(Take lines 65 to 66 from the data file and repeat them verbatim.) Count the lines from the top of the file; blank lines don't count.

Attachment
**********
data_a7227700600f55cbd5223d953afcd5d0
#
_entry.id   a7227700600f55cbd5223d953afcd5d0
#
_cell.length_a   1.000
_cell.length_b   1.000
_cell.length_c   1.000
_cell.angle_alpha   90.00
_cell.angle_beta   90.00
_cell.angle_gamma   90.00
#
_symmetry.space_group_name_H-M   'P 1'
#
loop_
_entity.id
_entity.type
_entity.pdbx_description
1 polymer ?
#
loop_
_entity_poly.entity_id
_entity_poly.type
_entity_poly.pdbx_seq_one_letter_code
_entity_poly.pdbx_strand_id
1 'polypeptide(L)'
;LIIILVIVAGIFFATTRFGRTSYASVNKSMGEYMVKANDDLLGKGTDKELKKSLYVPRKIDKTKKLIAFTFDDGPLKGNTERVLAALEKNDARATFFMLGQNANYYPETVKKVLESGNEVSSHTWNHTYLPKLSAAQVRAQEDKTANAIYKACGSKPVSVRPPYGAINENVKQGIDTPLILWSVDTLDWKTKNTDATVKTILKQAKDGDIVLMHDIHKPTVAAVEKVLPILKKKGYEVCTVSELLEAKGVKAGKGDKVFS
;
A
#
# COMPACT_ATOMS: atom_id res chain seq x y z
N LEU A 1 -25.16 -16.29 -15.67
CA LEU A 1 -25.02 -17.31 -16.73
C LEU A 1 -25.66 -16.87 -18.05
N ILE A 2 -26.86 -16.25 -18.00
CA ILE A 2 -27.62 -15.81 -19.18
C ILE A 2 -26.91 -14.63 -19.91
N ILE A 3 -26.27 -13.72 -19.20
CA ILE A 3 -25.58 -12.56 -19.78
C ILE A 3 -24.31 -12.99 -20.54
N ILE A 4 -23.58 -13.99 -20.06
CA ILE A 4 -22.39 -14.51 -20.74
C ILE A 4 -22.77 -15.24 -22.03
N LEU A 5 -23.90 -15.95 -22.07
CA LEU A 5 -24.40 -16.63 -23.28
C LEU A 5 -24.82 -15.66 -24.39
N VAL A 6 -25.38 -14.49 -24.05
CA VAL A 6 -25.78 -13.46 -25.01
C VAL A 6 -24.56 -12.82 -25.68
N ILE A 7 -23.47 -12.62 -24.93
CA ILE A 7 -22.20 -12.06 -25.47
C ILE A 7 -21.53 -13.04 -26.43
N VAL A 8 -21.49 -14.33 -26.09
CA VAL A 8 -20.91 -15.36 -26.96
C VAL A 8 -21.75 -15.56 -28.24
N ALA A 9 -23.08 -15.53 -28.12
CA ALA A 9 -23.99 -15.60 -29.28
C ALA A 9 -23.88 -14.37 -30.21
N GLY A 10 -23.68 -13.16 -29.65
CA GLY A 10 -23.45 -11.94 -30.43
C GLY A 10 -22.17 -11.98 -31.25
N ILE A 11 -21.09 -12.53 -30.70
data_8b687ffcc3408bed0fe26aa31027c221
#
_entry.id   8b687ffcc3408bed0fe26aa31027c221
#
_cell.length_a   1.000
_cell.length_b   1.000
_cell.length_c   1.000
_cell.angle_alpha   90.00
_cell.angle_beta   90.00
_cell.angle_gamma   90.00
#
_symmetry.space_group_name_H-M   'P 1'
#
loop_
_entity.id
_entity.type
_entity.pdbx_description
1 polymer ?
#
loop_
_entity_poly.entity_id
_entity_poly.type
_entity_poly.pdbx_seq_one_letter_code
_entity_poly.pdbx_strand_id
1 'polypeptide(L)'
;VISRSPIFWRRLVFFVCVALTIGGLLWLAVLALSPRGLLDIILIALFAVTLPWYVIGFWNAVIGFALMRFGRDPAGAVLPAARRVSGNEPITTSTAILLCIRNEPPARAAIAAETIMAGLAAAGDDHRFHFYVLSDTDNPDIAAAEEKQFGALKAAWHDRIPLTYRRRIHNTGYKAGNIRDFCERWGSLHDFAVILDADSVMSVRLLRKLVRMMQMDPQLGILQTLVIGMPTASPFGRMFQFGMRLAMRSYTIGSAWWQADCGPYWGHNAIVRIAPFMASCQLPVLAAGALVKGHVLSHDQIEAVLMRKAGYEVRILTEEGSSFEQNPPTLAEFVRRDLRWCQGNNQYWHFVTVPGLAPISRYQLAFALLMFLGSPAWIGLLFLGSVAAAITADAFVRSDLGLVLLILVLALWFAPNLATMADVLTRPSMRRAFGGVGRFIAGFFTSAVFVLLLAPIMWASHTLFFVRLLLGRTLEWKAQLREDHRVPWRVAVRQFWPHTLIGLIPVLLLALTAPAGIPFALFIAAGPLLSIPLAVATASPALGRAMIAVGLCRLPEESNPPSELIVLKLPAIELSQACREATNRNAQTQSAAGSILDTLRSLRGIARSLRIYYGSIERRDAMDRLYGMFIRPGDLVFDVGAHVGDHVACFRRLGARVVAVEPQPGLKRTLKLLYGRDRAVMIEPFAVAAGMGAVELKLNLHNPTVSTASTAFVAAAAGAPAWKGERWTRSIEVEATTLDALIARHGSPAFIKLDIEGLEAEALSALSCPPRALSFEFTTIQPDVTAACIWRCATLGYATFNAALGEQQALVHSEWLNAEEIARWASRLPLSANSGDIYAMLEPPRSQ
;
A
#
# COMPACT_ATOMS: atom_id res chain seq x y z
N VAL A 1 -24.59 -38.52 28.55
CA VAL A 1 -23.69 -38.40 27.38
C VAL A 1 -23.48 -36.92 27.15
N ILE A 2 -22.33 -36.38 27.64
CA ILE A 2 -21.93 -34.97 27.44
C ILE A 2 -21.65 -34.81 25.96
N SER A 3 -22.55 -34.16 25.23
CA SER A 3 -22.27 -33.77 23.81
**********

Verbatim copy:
#
_cell.length_a   1.000